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Risk Management - Fraud In The Not For Profit Sector

Contributor:
Fuseworks Media
Fuseworks Media

Fraud in the Not for Profit sector is costing charities money and reputation. Yet there seems to be little enthusiasm among many organisations to adopt a more formal approach to risk management assessment.

This is one of the alarming findings of the 2011 Not for Profit sector survey by chartered accountants Grant Thornton New Zealand. Since 2009 our courts have prosecuted individuals who in total have stolen more than $3 million from New Zealand charities - that's $30,000 plus each week as a result of fraud.

Alec Flood, a partner at Grant Thornton New Zealand, said there was room for improvement in carefully assessing and monitoring where the risks in the not for profit sector lie, particularly those relating to the processing and controls surrounding financial and cash transactions.

In this, the fifth biannual Grant Thornton survey of the sector, respondents were asked for the first time to indicate how they were dealing with risk management. Only 14% of respondents thought it to be a significant issue for them.

"For a sector that relies on funding as its life blood, this was an unusually low response rate.. The topic of risk management is wide reaching and includes the operational, financial, ethical, regulatory and some would say most importantly, the reputational risk of the organisation. For many Not for Profit organisations, risk management is associated with an assessment of foreseeable risks and taking out insurance contracts and occasionally financial instruments to manage the consequences of the most damaging outcomes."

Flood goes on to explain that risk management can be much more than this. Early identification of operational risks associated with an organisation could assist in both the daily running of the organisation and its long-term survival but risk management should also be about maximising the right opportunities.

As part of the survey, Grant Thornton asked respondents if their organisation's operational risk profile had increased or decreased over the past 12 months. Over 40% of respondents mentioned that their operation risk profile had increased somewhat (7% said significantly so). With this increase comes the challenge for executives and board members to manage and understand the risks present and their implications.

"As risk complexity increases, so will an organisation's spending on risk-management. Therefore it is not unexpected that almost half (44%) of our survey respondents believe that their risk-management resources will increase. Furthermore, only 1% of organisations intend to reduce their risk-management resources," says Flood.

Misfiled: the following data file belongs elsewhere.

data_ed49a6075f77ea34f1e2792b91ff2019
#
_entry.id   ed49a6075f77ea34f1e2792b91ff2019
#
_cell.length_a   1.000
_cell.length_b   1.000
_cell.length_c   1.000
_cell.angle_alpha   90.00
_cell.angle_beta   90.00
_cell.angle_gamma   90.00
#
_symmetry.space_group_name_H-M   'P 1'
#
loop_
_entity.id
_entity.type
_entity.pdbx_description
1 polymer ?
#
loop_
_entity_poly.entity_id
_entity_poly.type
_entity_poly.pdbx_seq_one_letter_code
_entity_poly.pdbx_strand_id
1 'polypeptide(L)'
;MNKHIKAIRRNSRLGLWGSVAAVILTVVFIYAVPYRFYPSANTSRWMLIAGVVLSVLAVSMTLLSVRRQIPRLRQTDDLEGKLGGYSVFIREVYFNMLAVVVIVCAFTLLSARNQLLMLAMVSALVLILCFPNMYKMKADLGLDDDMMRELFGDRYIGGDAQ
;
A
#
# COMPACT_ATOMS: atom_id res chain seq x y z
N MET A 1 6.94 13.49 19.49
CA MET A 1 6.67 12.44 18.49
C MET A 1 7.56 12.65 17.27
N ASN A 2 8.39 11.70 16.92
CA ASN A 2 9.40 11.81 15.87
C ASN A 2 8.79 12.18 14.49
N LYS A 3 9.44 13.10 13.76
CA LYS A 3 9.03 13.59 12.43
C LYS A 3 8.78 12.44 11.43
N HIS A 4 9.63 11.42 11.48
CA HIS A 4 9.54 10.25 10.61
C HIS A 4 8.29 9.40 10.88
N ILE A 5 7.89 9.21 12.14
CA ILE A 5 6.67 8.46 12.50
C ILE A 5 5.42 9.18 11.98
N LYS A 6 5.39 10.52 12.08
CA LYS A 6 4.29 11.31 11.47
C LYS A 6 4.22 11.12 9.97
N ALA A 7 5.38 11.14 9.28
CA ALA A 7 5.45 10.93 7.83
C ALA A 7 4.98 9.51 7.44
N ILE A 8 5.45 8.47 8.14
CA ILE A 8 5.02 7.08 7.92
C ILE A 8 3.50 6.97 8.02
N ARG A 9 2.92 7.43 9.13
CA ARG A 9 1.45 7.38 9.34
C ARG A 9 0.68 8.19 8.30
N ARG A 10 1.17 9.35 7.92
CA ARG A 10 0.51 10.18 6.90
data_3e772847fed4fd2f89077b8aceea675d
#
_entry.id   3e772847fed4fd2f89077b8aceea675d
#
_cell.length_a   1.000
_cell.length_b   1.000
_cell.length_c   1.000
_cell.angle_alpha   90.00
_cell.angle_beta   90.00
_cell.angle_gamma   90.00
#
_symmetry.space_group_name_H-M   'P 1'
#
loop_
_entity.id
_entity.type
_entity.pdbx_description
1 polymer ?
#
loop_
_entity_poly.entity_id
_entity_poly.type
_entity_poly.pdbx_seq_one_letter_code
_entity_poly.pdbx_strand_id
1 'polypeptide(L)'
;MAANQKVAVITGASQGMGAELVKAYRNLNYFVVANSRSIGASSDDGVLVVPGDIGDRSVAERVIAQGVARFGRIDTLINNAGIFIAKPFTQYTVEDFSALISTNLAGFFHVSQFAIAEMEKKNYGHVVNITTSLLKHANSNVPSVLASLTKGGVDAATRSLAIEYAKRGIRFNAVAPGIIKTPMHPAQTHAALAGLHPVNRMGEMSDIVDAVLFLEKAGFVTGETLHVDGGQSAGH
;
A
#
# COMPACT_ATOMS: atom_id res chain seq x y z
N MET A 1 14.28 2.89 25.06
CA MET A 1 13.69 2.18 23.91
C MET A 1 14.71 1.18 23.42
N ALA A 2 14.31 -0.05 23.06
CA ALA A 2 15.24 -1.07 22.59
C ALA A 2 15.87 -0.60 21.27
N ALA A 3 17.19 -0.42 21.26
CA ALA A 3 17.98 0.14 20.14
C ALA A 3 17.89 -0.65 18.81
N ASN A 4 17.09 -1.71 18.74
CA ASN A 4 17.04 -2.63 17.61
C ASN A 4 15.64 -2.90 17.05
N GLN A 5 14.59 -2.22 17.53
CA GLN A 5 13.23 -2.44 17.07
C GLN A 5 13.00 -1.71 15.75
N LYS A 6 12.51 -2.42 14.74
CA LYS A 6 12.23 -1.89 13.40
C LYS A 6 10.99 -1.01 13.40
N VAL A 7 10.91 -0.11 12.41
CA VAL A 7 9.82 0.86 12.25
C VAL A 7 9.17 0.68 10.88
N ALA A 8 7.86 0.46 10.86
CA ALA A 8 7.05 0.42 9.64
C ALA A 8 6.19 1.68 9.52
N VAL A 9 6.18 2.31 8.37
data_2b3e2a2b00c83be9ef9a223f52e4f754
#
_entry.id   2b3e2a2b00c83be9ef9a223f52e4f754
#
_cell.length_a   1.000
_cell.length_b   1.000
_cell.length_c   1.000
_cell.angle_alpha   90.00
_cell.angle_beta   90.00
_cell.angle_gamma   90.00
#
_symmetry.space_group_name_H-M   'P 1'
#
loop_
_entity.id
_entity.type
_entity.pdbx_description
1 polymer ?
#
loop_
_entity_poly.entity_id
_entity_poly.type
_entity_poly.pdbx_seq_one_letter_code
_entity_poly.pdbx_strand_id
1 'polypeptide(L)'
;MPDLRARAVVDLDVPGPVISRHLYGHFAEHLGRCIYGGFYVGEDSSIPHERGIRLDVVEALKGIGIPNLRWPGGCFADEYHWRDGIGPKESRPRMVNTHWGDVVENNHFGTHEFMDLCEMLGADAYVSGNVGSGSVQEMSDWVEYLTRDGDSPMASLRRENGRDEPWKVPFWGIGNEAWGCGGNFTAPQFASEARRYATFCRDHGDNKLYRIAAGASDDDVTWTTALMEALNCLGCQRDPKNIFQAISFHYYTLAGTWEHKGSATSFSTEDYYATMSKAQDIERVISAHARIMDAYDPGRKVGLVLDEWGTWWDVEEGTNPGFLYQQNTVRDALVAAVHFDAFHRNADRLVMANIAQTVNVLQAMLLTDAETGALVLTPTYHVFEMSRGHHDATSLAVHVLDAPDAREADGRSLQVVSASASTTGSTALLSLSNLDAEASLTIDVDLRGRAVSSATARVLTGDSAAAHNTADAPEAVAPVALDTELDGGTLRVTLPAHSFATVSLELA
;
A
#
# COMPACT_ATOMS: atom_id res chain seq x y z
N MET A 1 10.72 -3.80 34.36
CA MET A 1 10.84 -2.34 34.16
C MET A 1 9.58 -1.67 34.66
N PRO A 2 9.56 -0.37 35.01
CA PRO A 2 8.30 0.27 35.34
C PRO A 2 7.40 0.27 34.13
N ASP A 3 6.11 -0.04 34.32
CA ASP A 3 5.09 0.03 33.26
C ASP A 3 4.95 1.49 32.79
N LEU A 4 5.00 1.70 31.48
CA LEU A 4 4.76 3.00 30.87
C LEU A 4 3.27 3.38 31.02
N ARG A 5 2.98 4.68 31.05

"Clearly, Not for Profit organisations recognise the importance of risk-management and it is important to acknowledge that risk-management is more than simply protecting existing assets; it is also about enabling performance to create future value."

Alec Flood goes on to say that slightly more than half of survey respondents maintained a 'risk register' identifying potential hazards on issues.

"71% of those with a risk register only updated the register once every 6 or 12 months. The awareness of a risk does not extinguish the risk and it is evident by nature that risks continually change. Our view is that best practice is to review all risks at least bi-monthly."

Among those who had a register, a third of the respondents thought the risk register was never circulated to all the employees. Strong risk management suggests that employees should be required to sign off acceptance annually and that significant changes throughout the year are communicated as they arise.

"Reality, however, is that most risk functions are asked to do more with the same or limited additional resources. The challenge will be for organisations to find increased efficiencies in the way their risk-management functions operate and to define the improvements that create the greatest value."

As expected, the risk register is used to identify the risk or hazard, and for 85% of respondents with a risk register it is used to identify an action plan to minimise risk, Flood said.

In many organisations it was often left to the Chief Executive (44%) or the Board (38%) to sign off the risk register, which is more common in the smaller organisations. Only 13% of organisations with a risk register had the risk manager sign off the register.

"We did not expect to find such limited circulation of risk registers for those organisations that actually maintain one," explained Flood. From a governance level, 52% of Boards either never see the risk register or only view it on an annual basis. This begs the question, how should Board members demonstrate they have acted responsibly and performed the role that a reasonable person would have expected of them?"

Grant Thornton's market data shows that the 100 largest organisations of this sector, 46 of which are registered charities, now currently account for more than $2.5 billion of turnover each year - an average of $25 million each.

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